On appeal from judgment of the Bergen County District Court (Traffic Division).
The defendant's tractor, on June 6, 1960, was operated on Route 17 in East Rutherford hauling a trailer loaded with a piece of construction equipment. Gross weight of vehicle and load was 71,560 pounds. The defendant was charged with a violation of N.J.S.A. 39:3-84 for the excess of 11,560 pounds over the limit fixed for its commercial registration. Upon conviction below, the defendant was fined $346.80, with costs, according to the formula provided by N.J.S.A. 39:3-84.3.
This is an appeal on the ground that the "severe" penalty of the latter section should not be invoked because the defendant was not guilty of violating the policy of the statute.
A novel argument has been developed in the defendant's memorandum. It is undisputed that, after the summons was issued, the defendant qualified for and was granted a permit for the vehicle pursuant to N.J.S.A. 39:4-26. The Director of Motor Vehicles thereby authorized the defendant's movement of construction equipment on the vehicle up to a limit of 105,000 pounds. The fee paid for the permit was $150.
The defendant points to N.J.S.A. 39:4-26 as evidence to show that what it did was not prohibited per se. The very use which it made of the highway on June 6, 1960 as a registrant would have been lawful if the defendant had been a permittee. The law tolerated the degree to which the defendant in fact loaded the road structure. Its fault was only that it did not do this with the proper status. For its failure to have the permit in advance, the defendant should be charged with a violation of N.J.S.A. 39:4-26, for which the fine would be $100. The argument for the defense concludes with the reasoning that "the real offense" was not a violation of N.J.S.A. 39:3-84 because there
was no "frustration" of its "primary aim" -- first, to ensure revenue, and second, to limit highway damage. There was no "shortchanging" of the State here because it declared itself in N.J.S.A. 39:4-26 to be satisfied with a fee less than that required for regular "constructor" registration. There was no transgression against weight limit policy because of the tolerance available under the same section.
Validity of this defense depends upon a consideration of legislative policy. The defendant's memorandum invites reference to the "evil" for which section 84 was "designed" and thus to ascertain its "primary aim" as these aspects of purpose were spelled out by the court in State v. Gratale Brothers, Inc. , 26 N.J. Super. 581 (App. Div. 1953). In that case, the defendant had been convicted as a second offender under N.J.S.A. 39:3-84.3 for gross weight exceeding that set out in the certificate of registration. The defense was that the "second offense" feature of the statute did not apply because different vehicles were involved. It was argued that the language was used with the intent to limit second offense instances to those involving the same vehicle. Confronted with this issue of statutory interpretation, the court turned its attention to the area of legislative policy and purpose as an aid to construction.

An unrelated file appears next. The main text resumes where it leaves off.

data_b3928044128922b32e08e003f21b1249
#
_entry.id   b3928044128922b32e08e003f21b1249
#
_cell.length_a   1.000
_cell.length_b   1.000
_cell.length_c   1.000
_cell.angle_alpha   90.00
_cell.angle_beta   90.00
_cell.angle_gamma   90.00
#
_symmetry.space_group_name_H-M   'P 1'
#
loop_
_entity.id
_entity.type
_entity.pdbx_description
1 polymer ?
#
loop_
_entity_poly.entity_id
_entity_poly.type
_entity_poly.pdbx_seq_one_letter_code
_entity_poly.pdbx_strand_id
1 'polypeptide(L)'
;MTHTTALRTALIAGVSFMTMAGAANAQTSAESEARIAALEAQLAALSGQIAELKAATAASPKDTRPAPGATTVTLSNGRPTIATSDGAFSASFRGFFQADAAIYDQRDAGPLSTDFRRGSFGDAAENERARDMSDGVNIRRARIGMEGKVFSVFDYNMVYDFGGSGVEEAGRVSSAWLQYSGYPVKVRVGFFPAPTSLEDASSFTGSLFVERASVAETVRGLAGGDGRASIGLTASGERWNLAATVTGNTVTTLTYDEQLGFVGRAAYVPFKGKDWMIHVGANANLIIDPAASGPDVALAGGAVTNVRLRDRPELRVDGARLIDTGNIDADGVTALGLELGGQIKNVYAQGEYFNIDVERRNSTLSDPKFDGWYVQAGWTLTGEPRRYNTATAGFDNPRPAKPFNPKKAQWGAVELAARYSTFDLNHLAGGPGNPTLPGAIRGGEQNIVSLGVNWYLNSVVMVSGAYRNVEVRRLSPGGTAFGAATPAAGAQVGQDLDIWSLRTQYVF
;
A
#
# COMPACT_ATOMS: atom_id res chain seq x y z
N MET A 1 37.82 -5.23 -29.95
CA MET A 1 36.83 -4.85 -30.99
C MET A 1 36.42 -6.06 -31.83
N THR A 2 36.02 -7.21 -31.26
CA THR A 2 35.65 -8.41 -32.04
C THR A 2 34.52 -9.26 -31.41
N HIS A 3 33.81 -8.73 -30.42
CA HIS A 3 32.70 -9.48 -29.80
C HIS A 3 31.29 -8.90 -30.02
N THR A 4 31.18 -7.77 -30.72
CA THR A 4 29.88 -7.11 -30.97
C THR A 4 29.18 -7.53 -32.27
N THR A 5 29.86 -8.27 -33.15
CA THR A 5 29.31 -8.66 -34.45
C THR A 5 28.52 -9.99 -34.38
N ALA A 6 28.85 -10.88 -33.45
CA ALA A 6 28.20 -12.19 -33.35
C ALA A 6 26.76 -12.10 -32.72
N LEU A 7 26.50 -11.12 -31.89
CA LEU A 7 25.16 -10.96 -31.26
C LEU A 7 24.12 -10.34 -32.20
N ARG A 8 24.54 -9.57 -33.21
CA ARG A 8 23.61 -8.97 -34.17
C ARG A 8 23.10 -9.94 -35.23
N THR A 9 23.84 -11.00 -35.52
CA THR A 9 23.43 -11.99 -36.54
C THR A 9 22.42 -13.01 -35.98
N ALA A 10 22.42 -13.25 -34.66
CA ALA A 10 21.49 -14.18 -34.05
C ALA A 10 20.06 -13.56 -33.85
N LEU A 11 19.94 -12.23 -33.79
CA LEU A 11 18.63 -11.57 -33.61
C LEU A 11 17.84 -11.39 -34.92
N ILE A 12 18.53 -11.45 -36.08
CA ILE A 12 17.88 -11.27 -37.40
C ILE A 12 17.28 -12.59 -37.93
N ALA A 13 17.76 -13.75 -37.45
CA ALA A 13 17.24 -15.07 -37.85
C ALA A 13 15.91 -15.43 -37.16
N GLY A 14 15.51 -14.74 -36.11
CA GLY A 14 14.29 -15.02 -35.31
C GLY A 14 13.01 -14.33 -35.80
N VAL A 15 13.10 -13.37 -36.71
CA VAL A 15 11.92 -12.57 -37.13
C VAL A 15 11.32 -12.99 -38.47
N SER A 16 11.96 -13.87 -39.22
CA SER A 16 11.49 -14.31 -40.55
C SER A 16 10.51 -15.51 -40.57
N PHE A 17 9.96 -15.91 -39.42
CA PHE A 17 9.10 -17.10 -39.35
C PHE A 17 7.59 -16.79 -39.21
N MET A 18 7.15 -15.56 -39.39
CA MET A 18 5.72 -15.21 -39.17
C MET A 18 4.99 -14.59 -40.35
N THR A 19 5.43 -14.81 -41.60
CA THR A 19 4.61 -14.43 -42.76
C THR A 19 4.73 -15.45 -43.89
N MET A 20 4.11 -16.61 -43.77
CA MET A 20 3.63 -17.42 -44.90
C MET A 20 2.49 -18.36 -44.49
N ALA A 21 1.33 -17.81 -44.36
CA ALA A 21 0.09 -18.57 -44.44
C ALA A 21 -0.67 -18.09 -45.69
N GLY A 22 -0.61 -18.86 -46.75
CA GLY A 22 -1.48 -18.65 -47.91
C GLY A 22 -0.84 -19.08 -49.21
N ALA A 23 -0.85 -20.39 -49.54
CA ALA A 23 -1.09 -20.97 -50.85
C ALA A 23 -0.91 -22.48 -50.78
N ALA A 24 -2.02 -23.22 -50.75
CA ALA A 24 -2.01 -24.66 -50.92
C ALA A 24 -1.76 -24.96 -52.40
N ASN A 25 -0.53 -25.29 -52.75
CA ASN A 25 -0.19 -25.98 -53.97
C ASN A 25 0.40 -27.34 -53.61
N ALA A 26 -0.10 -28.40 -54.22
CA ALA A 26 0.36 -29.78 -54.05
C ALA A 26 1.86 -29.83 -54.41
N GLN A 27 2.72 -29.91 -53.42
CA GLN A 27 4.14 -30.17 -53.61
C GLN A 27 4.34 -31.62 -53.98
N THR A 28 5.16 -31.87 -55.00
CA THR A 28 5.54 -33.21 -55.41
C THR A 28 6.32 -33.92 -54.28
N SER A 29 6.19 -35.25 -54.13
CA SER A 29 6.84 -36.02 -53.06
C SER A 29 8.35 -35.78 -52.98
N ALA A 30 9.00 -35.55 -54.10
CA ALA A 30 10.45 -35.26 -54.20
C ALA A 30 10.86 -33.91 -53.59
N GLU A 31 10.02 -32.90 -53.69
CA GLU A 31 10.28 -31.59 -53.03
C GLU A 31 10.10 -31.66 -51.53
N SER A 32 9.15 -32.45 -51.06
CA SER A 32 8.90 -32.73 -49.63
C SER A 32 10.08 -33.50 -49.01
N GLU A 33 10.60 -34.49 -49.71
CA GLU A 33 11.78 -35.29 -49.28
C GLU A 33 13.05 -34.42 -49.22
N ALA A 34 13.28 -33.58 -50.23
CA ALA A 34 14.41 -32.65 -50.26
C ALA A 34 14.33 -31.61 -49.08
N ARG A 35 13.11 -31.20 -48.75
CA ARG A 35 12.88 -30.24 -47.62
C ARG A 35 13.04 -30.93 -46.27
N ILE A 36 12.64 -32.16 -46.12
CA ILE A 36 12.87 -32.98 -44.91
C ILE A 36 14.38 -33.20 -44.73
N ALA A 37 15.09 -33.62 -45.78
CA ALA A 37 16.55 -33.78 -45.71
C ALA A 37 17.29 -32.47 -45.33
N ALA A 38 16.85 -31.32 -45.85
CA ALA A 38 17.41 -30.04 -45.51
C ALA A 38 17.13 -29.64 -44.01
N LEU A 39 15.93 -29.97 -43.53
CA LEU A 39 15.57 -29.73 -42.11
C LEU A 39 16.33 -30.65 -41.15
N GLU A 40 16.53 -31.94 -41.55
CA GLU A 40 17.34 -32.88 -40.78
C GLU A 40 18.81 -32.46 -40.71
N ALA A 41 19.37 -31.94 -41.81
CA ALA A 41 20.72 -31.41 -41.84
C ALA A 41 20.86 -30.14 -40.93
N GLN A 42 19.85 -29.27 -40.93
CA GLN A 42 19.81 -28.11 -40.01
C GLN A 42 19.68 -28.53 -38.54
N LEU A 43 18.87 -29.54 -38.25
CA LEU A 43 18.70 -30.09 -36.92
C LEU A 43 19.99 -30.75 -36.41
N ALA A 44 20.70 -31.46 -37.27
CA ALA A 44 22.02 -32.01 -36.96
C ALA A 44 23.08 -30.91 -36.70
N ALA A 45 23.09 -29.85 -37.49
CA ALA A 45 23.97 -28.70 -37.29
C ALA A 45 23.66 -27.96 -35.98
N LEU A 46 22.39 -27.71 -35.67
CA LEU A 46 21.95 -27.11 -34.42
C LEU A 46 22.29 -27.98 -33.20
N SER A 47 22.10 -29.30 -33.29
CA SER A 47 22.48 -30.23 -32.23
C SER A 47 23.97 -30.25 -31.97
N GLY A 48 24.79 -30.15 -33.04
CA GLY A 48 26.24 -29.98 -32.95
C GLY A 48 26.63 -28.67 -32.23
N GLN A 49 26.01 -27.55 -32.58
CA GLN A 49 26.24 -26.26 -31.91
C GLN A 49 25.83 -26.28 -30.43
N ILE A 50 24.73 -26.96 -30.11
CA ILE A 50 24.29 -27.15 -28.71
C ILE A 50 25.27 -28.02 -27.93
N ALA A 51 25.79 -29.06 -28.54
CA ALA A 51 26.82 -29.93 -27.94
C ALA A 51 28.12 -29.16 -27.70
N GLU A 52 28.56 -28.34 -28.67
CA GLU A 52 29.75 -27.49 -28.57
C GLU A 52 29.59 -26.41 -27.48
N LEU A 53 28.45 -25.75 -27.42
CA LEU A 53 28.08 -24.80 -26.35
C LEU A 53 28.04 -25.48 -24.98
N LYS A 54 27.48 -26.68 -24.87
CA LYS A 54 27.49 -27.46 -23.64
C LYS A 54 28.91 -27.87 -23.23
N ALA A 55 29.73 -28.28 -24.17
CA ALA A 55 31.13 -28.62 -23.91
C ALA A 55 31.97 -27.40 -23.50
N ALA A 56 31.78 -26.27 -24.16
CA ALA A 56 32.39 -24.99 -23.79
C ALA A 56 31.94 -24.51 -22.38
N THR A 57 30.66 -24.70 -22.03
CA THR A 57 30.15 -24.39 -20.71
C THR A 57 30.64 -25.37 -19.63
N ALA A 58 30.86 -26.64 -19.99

The court must enforce the legislative mandate as it is manifested by the enactment. The command is primarily ascertained by reading the language employed by the Legislature in its ordinary and common significance. Lane v. Holderman , 23 N.J. 304 (1957). The statute must speak for itself and be construed according to its own terms. Bass v. Allen Home Improvement Co. , 8 N.J. 219 (1951). The court is not concerned with the motive for enactment unless the language of the statute is ambiguous. Mountain Lakes Board of Education v. Maas , 56 N.J. Super. 245 (App. Div. 1959). This delineation of judicial function had an early origin. The rule was laid down in the 1826 decision in Gibbons v. Ogden , 8 N.J.L. 288, where the Supreme Court said:
"Courts of law may, where the words of an act convey no clear meaning, as the means of explaining an intricate or perplexed passage, resort to a consideration of the subject matter, and the nature of the mischief intended to be remedied; but where words clash with no other paragraph, section or sentence, in the same, or any other statute, carry a plain and manifest meaning, they overcome all rules of construction, and must be taken as they read." (at p. 295.)
In State v. Gratale Brothers, Inc., supra , the court properly considered policy to find the import of doubtful language on the face of the statute. There is nothing doubtful in the words used by the Legislature ...